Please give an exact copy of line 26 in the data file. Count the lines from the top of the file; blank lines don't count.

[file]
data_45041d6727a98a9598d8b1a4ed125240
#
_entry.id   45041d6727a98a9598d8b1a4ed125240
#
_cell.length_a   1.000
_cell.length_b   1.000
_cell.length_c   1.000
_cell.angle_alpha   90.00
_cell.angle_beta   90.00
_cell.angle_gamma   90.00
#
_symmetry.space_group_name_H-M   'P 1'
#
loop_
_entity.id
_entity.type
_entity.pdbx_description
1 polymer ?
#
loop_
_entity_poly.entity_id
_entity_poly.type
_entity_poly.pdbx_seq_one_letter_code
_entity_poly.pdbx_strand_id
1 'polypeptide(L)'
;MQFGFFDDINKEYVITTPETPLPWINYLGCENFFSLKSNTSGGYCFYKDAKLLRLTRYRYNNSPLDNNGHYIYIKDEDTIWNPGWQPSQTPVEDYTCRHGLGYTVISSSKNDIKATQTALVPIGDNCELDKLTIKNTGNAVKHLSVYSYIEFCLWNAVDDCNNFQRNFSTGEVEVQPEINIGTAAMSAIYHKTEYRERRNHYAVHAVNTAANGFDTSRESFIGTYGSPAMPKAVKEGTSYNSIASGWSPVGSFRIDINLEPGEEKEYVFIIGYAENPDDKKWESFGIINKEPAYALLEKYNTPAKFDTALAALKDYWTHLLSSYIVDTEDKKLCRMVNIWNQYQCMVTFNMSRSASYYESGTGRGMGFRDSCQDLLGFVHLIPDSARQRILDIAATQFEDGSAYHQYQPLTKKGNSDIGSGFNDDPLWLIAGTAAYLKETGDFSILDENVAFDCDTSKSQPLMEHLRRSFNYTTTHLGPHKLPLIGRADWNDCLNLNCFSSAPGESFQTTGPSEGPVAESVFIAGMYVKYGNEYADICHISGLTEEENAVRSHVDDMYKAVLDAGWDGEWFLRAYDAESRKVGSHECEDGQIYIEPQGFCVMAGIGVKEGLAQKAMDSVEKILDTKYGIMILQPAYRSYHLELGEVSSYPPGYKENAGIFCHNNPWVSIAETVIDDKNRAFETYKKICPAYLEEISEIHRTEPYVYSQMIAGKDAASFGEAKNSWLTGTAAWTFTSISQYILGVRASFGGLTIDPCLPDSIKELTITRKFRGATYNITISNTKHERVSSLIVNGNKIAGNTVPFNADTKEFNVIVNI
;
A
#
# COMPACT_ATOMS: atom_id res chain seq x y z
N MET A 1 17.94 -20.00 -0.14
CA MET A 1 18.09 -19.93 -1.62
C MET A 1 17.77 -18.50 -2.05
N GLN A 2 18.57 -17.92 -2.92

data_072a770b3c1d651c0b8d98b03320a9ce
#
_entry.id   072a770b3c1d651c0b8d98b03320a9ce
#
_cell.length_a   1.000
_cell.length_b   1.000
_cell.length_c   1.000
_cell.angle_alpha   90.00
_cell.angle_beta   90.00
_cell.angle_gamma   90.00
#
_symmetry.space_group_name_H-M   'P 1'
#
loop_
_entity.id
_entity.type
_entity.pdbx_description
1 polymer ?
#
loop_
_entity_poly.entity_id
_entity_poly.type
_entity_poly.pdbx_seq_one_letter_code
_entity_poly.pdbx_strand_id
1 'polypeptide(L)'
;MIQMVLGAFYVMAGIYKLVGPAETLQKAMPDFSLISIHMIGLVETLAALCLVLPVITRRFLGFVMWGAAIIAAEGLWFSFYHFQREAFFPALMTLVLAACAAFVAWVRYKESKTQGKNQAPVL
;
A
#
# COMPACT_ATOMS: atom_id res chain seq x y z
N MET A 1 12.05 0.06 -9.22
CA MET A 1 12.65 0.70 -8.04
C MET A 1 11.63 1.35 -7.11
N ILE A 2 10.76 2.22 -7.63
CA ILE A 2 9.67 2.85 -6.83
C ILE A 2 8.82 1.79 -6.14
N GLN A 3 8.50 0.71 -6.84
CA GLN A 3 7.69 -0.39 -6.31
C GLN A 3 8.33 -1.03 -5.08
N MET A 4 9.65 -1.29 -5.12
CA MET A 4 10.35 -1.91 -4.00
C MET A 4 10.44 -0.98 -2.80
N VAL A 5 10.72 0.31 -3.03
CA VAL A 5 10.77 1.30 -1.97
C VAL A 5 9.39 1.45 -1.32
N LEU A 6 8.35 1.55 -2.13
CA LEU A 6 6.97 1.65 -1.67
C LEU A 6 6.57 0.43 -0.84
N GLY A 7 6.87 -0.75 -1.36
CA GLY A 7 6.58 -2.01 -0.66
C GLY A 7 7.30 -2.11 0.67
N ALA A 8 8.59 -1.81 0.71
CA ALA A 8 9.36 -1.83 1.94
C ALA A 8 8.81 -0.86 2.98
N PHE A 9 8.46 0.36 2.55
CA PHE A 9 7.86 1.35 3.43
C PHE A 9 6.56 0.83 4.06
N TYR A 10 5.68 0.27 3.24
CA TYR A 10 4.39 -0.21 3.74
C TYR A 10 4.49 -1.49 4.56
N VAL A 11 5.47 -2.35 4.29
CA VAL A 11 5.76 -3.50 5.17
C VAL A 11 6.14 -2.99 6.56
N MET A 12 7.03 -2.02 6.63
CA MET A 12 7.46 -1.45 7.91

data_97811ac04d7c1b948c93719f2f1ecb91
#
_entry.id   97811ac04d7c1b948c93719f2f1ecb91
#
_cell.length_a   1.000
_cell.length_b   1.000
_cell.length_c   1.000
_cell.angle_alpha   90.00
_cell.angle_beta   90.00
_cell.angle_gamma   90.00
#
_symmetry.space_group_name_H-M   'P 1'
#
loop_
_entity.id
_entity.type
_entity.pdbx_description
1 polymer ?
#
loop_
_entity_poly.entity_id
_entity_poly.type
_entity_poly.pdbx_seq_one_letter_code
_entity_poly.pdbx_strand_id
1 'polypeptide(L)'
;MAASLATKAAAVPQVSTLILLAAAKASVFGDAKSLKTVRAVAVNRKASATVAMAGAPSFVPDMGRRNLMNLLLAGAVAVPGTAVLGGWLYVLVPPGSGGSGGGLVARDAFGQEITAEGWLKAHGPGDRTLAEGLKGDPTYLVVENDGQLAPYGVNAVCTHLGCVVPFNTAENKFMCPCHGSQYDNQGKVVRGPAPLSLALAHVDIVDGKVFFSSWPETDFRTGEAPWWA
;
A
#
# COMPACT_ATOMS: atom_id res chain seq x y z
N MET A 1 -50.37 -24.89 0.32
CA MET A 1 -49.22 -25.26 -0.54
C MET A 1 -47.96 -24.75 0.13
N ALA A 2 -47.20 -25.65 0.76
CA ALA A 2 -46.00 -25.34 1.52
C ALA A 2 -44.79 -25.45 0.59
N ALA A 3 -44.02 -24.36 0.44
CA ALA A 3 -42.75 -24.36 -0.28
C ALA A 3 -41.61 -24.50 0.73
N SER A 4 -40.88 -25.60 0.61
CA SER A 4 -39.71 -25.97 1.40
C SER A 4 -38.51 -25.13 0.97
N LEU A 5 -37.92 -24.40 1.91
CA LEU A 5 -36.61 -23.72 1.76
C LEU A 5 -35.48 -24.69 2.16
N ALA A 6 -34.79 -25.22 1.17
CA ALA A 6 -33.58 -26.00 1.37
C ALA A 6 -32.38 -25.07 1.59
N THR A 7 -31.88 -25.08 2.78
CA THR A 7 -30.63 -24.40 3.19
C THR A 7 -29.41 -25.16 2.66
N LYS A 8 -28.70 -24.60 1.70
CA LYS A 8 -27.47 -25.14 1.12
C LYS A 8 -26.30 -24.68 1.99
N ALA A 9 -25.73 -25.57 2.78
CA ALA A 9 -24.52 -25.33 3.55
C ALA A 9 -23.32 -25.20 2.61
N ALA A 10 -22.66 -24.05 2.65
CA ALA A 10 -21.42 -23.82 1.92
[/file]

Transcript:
;MQFGFFDDINKEYVITTPETPLPWINYLGCENFFSLKSNTSGGYCFYKDAKLLRLTRYRYNNSPLDNNGHYIYIKDEDTIWNPGWQPSQTPVEDYTCRHGLGYTVISSSKNDIKATQTALVPIGDNCELDKLTIKNTGNAVKHLSVYSYIEFCLWNAVDDCNNFQRNFSTGEVEVQPEINIGTAAMSAIYHKTEYRERRNHYAVHAVNTAANGFDTSRESFIGTYGSPAMPKAVKEGTSYNSIASGWSPVGSFRIDINLEPGEEKEYVFIIGYAENPDDKKWESFGIINKEPAYALLEKYNTPAKFDTALAALKDYWTHLLSSYIVDTEDKKLCRMVNIWNQYQCMVTFNMSRSASYYESGTGRGMGFRDSCQDLLGFVHLIPDSARQRILDIAATQFEDGSAYHQYQPLTKKGNSDIGSGFNDDPLWLIAGTAAYLKETGDFSILDENVAFDCDTSKSQPLMEHLRRSFNYTTTHLGPHKLPLIGRADWNDCLNLNCFSSAPGESFQTTGPSEGPVAESVFIAGMYVKYGNEYADICHISGLTEEENAVRSHVDDMYKAVLDAGWDGEWFLRAYDAESRKVGSHECEDGQIYIEPQGFCVMAGIGVKEGLAQKAMDSVEKILDTKYGIMILQPAYRSYHLELGEVSSYPPGYKENAGIFCHNNPWVSIAETVIDDKNRAFETYKKICPAYLEEISEIHRTEPYVYSQMIAGKDAASFGEAKNSWLTGTAAWTFTSISQYILGVRASFGGLTIDPCLPDSIKELTITRKFRGATYNITISNTKHERVSSLIVNGNKIAGNTVPFNADTKEFNVIVNI